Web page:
Therese Gramercy . . . the girl named Trees

Happy Man

The Happy Man

Earlier this year, I wrote a children’s book, a rhymed poem. It is a true story based on my life. One day, I went back to find the nurses who cared for me in the hospital, and tell them that they were part of the story. And I wanted to take a picture of them so I would never forget them.

As I drove into the parking lot, a man in a dark overcoat was walking down that same row of cars. I parked, retrieved my briefcase with the pretty leather bow from the back seat, shut the door and “clicked” the clicker to lock my car. When I turned around to walk, he had just arrived at the same spot. I said hello. He said hello and smiled. He stopped walking and just laughed. He told me that he couldn’t find his car. He had his car clicker in his hand. I laughed, glanced at his hand, and told him, that is the real reason that they invented the clickers.

Then he tells me that he doesn’t even know what his car looks like, it’s a rental. I smiled and told him that I had the very same problem in Fairbanks, that I had to find a car in the parking lot but I wasn’t even the one who had rented it. He keeps laughing, and now he shares that he’s not even sure what lot he parked in, that maybe it was that first lot, not the one we are standing in. I look him up and down and say, I don’t know, but you look like you could be a doctor so maybe you would be allowed to park in that first lot. He smiles and shakes his head and says he’s not a doctor. So I laugh and say then you are probably not in that lot after all. We start walking down the row of cars in the same direction.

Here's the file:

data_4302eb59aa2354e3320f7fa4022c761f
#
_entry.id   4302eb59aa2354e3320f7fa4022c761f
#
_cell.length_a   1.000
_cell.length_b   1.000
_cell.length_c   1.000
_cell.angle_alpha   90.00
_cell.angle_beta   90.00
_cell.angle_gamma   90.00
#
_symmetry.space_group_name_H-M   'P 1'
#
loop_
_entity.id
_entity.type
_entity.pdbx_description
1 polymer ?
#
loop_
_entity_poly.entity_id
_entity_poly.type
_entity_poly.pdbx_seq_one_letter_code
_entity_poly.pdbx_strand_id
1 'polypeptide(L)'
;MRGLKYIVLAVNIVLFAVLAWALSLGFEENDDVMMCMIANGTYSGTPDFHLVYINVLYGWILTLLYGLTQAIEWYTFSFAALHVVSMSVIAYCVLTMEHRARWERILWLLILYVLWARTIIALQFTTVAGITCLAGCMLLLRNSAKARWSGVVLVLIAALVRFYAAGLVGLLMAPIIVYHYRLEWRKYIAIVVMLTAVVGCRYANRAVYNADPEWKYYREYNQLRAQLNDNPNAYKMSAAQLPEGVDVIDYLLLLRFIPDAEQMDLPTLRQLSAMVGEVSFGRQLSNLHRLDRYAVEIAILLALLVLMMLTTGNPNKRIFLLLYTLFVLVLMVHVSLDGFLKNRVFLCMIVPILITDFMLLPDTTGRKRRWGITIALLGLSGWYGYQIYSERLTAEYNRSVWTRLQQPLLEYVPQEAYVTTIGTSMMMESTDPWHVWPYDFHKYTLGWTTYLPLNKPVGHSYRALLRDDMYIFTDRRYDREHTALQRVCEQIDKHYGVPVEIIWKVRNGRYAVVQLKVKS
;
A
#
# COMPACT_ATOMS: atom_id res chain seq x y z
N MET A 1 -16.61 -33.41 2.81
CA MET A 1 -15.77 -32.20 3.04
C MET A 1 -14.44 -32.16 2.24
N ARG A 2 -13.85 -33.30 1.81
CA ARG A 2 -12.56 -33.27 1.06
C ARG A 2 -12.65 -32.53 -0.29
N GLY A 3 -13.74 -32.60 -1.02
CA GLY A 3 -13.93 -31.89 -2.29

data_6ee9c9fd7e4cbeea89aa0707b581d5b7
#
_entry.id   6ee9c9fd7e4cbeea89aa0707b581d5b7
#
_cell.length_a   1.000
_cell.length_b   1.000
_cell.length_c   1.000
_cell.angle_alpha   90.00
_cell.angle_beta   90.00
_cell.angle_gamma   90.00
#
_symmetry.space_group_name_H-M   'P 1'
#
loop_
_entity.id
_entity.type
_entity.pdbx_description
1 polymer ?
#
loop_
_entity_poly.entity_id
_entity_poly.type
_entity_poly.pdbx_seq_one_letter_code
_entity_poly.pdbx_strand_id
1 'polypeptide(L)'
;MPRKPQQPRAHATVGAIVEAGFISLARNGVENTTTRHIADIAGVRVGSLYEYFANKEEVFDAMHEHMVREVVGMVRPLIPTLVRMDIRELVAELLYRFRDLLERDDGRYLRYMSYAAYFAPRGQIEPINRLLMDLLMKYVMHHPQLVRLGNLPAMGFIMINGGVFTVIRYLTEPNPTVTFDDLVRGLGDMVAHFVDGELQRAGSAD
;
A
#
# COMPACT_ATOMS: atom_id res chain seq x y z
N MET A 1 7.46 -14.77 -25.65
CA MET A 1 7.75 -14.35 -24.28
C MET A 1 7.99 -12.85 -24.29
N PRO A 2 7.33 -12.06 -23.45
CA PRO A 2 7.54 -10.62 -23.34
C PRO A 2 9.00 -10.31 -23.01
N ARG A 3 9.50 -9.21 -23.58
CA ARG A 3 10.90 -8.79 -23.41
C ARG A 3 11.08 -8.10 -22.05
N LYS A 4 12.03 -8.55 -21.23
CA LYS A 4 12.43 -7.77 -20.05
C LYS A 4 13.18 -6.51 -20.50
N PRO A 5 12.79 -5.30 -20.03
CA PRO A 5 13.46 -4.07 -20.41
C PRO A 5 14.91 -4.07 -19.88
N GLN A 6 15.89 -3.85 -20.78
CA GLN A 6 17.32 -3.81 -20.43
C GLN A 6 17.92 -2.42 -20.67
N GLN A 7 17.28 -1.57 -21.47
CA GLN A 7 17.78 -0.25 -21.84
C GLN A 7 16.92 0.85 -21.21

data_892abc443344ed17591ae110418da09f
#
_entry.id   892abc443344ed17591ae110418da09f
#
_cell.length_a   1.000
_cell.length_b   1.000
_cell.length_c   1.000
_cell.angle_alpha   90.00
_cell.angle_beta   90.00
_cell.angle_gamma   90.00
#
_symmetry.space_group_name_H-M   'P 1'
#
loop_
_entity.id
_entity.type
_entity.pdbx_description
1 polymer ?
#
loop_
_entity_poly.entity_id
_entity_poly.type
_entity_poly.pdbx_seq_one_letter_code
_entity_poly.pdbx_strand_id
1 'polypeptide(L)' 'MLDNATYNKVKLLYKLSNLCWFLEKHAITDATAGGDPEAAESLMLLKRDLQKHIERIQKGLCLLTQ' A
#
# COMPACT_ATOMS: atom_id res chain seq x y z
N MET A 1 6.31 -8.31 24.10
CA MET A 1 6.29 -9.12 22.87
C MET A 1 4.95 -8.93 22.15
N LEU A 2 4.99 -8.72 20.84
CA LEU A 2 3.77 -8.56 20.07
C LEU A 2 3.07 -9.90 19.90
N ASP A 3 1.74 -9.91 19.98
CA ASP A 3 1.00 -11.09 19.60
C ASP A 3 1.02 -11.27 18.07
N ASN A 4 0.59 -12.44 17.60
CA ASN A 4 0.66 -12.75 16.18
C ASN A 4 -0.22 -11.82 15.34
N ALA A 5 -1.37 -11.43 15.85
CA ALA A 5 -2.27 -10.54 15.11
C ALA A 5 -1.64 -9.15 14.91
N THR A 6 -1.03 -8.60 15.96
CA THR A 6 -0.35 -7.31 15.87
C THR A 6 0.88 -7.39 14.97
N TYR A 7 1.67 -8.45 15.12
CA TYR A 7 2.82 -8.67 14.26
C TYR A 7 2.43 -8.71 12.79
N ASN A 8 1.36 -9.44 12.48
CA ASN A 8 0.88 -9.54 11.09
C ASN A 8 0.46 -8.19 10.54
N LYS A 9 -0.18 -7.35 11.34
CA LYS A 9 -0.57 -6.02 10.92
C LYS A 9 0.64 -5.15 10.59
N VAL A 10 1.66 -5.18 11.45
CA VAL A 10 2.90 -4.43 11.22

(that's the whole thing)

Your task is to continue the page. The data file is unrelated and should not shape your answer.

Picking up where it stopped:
For some reason, I feel like I should keep this man laughing and smiling. So I tease him and tell him that now he is going to use this lost car episode as his excuse to be late to his next appointment. He laughs and says that he has lots of time, that his next appointment isn’t until 4 p.m. I laugh and tell him, well, then good luck! I turn right to walk on towards the hospital, while he turns left to keep looking for his car.

I hesitated for an instant, but I kept going, for I didn’t want to be late for my own very important date. But I really wanted to go back and tease him one last time and tell him that I was going to help him find his car so I wouldn’t worry about him the rest of the day.

That was in April and now it is October. My appointment went wonderfully that day, I found my nurses and I have their picture now so I can never forget them. But I am still wondering if that happy man, who must be another silly soul just like me, ever found his car.